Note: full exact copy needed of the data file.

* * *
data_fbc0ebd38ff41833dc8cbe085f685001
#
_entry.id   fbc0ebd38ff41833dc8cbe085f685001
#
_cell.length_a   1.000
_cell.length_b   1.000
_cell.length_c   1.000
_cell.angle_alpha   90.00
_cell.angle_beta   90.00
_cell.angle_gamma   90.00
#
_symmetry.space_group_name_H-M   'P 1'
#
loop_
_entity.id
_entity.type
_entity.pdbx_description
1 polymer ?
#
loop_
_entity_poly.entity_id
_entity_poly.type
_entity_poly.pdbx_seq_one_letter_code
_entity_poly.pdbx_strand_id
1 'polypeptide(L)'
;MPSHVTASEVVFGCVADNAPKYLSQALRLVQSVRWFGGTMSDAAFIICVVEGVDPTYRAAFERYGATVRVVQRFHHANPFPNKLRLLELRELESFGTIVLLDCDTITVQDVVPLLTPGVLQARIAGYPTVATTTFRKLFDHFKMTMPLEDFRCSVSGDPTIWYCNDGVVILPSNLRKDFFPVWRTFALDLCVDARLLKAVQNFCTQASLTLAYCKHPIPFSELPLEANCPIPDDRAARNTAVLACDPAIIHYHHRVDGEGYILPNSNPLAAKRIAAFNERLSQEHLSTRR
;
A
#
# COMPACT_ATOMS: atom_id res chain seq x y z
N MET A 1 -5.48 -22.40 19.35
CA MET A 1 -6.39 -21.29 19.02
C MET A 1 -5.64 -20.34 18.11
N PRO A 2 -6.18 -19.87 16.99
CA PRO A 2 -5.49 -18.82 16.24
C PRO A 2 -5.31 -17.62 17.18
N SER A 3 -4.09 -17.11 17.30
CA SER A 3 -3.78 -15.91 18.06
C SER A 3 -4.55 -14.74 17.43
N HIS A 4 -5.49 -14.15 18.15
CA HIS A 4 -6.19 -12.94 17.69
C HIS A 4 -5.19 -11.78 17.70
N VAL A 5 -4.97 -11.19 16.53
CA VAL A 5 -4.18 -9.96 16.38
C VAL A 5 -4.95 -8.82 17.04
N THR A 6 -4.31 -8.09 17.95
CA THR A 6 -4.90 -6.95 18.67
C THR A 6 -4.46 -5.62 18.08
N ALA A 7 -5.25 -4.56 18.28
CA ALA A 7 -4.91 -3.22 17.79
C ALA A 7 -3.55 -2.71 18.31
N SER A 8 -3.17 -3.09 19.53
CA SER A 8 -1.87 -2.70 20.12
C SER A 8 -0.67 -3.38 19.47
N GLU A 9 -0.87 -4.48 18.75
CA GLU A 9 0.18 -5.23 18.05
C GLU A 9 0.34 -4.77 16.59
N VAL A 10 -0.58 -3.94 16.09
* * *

data_fbc0ebd38ff41833dc8cbe085f685001
#
_entry.id   fbc0ebd38ff41833dc8cbe085f685001
#
_cell.length_a   1.000
_cell.length_b   1.000
_cell.length_c   1.000
_cell.angle_alpha   90.00
_cell.angle_beta   90.00
_cell.angle_gamma   90.00
#
_symmetry.space_group_name_H-M   'P 1'
#
loop_
_entity.id
_entity.type
_entity.pdbx_description
1 polymer ?
#
loop_
_entity_poly.entity_id
_entity_poly.type
_entity_poly.pdbx_seq_one_letter_code
_entity_poly.pdbx_strand_id
1 'polypeptide(L)'
;MPSHVTASEVVFGCVADNAPKYLSQALRLVQSVRWFGGTMSDAAFIICVVEGVDPTYRAAFERYGATVRVVQRFHHANPFPNKLRLLELRELESFGTIVLLDCDTITVQDVVPLLTPGVLQARIAGYPTVATTTFRKLFDHFKMTMPLEDFRCSVSGDPTIWYCNDGVVILPSNLRKDFFPVWRTFALDLCVDARLLKAVQNFCTQASLTLAYCKHPIPFSELPLEANCPIPDDRAARNTAVLACDPAIIHYHHRVDGEGYILPNSNPLAAKRIAAFNERLSQEHLSTRR
;
A
#
# COMPACT_ATOMS: atom_id res chain seq x y z
N MET A 1 -5.48 -22.40 19.35
CA MET A 1 -6.39 -21.29 19.02
C MET A 1 -5.64 -20.34 18.11
N PRO A 2 -6.18 -19.87 16.99
CA PRO A 2 -5.49 -18.82 16.24
C PRO A 2 -5.31 -17.62 17.18
N SER A 3 -4.09 -17.11 17.30
CA SER A 3 -3.78 -15.91 18.06
C SER A 3 -4.55 -14.74 17.43
N HIS A 4 -5.49 -14.15 18.15
CA HIS A 4 -6.19 -12.94 17.69
C HIS A 4 -5.19 -11.78 17.70
N VAL A 5 -4.97 -11.19 16.53
CA VAL A 5 -4.18 -9.96 16.38
C VAL A 5 -4.95 -8.82 17.04
N THR A 6 -4.31 -8.09 17.95
CA THR A 6 -4.90 -6.95 18.67
C THR A 6 -4.46 -5.62 18.08
N ALA A 7 -5.25 -4.56 18.28
CA ALA A 7 -4.91 -3.22 17.79
C ALA A 7 -3.55 -2.71 18.31
N SER A 8 -3.17 -3.09 19.53
CA SER A 8 -1.87 -2.70 20.12
C SER A 8 -0.67 -3.38 19.47
N GLU A 9 -0.87 -4.48 18.75
CA GLU A 9 0.18 -5.23 18.05
C GLU A 9 0.34 -4.77 16.59
N VAL A 10 -0.58 -3.94 16.09